# CUNY Math Challenge Blog

Solutions, Resources, Further Information & Discussion

## Round 1: Problem 2 Solution

This problem at first glance appears somewhat cumbersome, but with an easy trick the answer should be found very quickly.

In contrast to the way the problem is written, for simplicity’s sake let us ignore Team B and simply focus on Team A. When Team A wins, we will denote the game with a W. When A loses, an L. Then, we should end up with some combination of W’s and L’s, such as WLWLLWW. Each of these strings of W’s and L’s correspond to a sequence of wins and losses that may occur in the series.

The Principle of Inclusion / Exclusion really should not be needed here. It works, but it’s not necessary. The easiest way to solve the problem is to think about how problematic combinations occur only when a L occurs in the final game. Note that the series can extend to 4, 5, 6, or 7 games. Then to eliminate the problematic combinations, let us force ourselves to pick a W in the final spot. Now all we have to do is consider each series length and pick the other three games that Team A is going to win.

For 4 games, besides the W that was already chosen in the 4th game, there are 3 remaining games, in which we need to place 3 more W’s, which can be done in 3C3 = 1 way.

For 5 games, 4 games remain to place the 3 W’s in 4C3 = 4 ways.

For 6 games, 5 remaining games for the 3 W’s in 5C3 = 10 ways.

Finally, for 7 games, 6 remaining games for the 3 W’s in 6C3 = 20 ways.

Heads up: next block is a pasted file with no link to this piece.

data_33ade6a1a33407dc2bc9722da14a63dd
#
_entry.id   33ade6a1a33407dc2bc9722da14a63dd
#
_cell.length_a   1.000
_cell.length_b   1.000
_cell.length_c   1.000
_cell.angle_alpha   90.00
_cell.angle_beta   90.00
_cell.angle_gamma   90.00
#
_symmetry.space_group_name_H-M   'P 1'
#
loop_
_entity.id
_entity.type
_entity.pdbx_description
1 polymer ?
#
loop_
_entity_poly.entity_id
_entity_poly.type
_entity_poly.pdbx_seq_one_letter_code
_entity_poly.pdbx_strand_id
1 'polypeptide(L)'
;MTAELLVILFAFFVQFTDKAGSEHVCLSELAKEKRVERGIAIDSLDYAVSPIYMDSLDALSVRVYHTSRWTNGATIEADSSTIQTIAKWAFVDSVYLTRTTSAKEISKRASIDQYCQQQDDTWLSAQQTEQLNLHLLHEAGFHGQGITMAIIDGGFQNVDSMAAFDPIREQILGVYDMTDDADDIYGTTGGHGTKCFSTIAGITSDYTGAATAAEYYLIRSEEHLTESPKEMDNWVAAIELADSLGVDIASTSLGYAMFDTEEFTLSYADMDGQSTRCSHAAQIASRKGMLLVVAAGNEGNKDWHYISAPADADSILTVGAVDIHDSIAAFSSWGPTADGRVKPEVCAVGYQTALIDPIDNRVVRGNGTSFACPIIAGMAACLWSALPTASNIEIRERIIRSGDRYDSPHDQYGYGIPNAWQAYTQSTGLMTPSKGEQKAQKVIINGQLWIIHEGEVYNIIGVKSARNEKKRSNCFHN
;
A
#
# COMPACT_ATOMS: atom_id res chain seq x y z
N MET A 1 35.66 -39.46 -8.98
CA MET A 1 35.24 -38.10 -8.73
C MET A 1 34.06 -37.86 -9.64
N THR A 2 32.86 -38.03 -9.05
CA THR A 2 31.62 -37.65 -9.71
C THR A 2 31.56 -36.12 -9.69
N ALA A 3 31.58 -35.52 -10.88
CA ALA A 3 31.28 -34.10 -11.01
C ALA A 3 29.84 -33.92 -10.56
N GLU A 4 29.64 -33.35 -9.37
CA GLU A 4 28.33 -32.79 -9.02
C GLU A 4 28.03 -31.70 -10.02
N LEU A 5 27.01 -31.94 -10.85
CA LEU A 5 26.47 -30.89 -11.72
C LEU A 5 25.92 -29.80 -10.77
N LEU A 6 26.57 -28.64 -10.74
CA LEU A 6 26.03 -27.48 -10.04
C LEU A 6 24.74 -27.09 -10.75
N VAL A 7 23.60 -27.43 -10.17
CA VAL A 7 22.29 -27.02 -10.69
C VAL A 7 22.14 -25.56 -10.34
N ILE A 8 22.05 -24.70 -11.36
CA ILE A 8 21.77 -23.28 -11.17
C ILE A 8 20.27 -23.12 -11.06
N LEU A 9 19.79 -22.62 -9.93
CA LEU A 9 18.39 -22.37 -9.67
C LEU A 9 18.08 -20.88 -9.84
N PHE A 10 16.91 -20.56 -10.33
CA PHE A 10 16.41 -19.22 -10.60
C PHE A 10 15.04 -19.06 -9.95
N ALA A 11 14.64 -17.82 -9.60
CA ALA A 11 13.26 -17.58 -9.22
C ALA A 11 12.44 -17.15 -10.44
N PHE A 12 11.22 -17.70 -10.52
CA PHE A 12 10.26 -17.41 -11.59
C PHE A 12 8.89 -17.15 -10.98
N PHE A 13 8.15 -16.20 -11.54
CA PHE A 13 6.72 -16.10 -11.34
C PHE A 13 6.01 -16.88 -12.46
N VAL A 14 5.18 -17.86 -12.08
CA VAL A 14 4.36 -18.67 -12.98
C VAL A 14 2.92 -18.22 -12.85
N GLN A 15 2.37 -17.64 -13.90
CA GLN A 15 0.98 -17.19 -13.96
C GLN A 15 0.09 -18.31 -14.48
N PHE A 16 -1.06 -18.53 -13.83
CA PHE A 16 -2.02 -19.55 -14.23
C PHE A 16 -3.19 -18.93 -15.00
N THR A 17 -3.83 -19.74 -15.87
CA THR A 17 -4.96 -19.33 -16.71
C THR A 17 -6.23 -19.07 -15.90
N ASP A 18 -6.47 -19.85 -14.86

In total, that sums to 35 ways. We now multiply by 2 to compensate for the fact that either Team A or Team B can win in any of these ways, giving the final answer of 70 ways for the sequence to occur.

As always, please post any comments, corrections or alternate solutions in the comments. In particular if you’ve worked out the Inclusion / Exclusion, might as well post it.

March 16, 2009 at 00:01

Posted in Round 1

### 3 Responses

1. Actually, we can make it even simpler than that: every sequence of games with 4 wins and 3 or fewer losses can be extended to a sequence of games with 4 wins and exactly 3 losses in a unique way. For example, WWLWW extends to WWLWWLL, WLLWWW extends to WLLWWW and WWLLLWW extends to itself. Thus, the answer is 2 * 7C4. The equality 3C3 + 4C3 + 5C3 + 6C3 = 7C4 is one instance of the so-called “hockey-stick identity.”

JBL

March 17, 2009 at 17:45

• I always forget about that identity… Thank you!